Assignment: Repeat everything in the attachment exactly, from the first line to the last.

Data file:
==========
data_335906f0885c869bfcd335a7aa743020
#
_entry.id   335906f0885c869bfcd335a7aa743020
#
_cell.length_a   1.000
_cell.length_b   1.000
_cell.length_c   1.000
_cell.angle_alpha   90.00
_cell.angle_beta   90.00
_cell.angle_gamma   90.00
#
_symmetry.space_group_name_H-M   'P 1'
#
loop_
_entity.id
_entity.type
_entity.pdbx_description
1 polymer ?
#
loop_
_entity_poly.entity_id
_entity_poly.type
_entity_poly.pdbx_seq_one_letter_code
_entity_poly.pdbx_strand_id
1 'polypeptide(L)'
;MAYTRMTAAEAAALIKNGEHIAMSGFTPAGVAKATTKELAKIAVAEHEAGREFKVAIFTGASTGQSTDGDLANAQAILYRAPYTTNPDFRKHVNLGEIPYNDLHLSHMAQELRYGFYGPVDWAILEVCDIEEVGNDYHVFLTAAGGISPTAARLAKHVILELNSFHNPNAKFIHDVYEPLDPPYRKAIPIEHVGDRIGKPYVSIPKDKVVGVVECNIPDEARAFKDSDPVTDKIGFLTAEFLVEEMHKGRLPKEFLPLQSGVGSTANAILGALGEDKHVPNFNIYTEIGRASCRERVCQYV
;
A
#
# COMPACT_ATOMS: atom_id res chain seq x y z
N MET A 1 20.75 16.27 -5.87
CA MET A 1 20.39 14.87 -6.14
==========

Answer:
data_335906f0885c869bfcd335a7aa743020
#
_entry.id   335906f0885c869bfcd335a7aa743020
#
_cell.length_a   1.000
_cell.length_b   1.000
_cell.length_c   1.000
_cell.angle_alpha   90.00
_cell.angle_beta   90.00
_cell.angle_gamma   90.00
#
_symmetry.space_group_name_H-M   'P 1'
#
loop_
_entity.id
_entity.type
_entity.pdbx_description
1 polymer ?
#
loop_
_entity_poly.entity_id
_entity_poly.type
_entity_poly.pdbx_seq_one_letter_code
_entity_poly.pdbx_strand_id
1 'polypeptide(L)'
;MAYTRMTAAEAAALIKNGEHIAMSGFTPAGVAKATTKELAKIAVAEHEAGREFKVAIFTGASTGQSTDGDLANAQAILYRAPYTTNPDFRKHVNLGEIPYNDLHLSHMAQELRYGFYGPVDWAILEVCDIEEVGNDYHVFLTAAGGISPTAARLAKHVILELNSFHNPNAKFIHDVYEPLDPPYRKAIPIEHVGDRIGKPYVSIPKDKVVGVVECNIPDEARAFKDSDPVTDKIGFLTAEFLVEEMHKGRLPKEFLPLQSGVGSTANAILGALGEDKHVPNFNIYTEIGRASCRERVCQYV
;
A
#
# COMPACT_ATOMS: atom_id res chain seq x y z
N MET A 1 20.75 16.27 -5.87
CA MET A 1 20.39 14.87 -6.14